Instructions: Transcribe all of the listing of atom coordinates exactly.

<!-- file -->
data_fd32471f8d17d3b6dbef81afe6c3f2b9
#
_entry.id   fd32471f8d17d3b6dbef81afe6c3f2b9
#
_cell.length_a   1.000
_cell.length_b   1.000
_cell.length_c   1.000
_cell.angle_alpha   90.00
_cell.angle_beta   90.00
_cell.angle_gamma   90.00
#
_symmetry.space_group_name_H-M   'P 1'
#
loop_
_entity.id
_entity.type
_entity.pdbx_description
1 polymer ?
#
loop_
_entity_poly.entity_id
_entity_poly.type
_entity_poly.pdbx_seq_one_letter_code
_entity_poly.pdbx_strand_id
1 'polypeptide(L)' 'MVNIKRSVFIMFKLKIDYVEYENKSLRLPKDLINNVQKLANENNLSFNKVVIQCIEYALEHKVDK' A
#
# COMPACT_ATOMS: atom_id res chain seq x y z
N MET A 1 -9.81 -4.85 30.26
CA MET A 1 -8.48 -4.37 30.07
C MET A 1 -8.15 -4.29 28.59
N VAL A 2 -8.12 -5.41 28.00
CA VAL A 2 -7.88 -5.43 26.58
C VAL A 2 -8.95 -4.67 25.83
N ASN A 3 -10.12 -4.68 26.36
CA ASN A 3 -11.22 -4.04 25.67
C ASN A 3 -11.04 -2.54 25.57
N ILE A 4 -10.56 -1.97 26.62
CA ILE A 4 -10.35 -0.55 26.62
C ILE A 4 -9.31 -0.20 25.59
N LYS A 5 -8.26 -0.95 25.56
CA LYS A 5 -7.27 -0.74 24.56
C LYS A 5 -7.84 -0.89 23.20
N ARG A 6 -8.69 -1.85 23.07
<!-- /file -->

data_fd32471f8d17d3b6dbef81afe6c3f2b9
#
_entry.id   fd32471f8d17d3b6dbef81afe6c3f2b9
#
_cell.length_a   1.000
_cell.length_b   1.000
_cell.length_c   1.000
_cell.angle_alpha   90.00
_cell.angle_beta   90.00
_cell.angle_gamma   90.00
#
_symmetry.space_group_name_H-M   'P 1'
#
loop_
_entity.id
_entity.type
_entity.pdbx_description
1 polymer ?
#
loop_
_entity_poly.entity_id
_entity_poly.type
_entity_poly.pdbx_seq_one_letter_code
_entity_poly.pdbx_strand_id
1 'polypeptide(L)' 'MVNIKRSVFIMFKLKIDYVEYENKSLRLPKDLINNVQKLANENNLSFNKVVIQCIEYALEHKVDK' A
#
# COMPACT_ATOMS: atom_id res chain seq x y z
N MET A 1 -9.81 -4.85 30.26
CA MET A 1 -8.48 -4.37 30.07
C MET A 1 -8.15 -4.29 28.59
N VAL A 2 -8.12 -5.41 28.00
CA VAL A 2 -7.88 -5.43 26.58
C VAL A 2 -8.95 -4.67 25.83
N ASN A 3 -10.12 -4.68 26.36
CA ASN A 3 -11.22 -4.04 25.67
C ASN A 3 -11.04 -2.54 25.57
N ILE A 4 -10.56 -1.97 26.62
CA ILE A 4 -10.35 -0.55 26.62
C ILE A 4 -9.31 -0.20 25.59
N LYS A 5 -8.26 -0.95 25.56
CA LYS A 5 -7.27 -0.74 24.56
C LYS A 5 -7.84 -0.89 23.20
N ARG A 6 -8.69 -1.85 23.07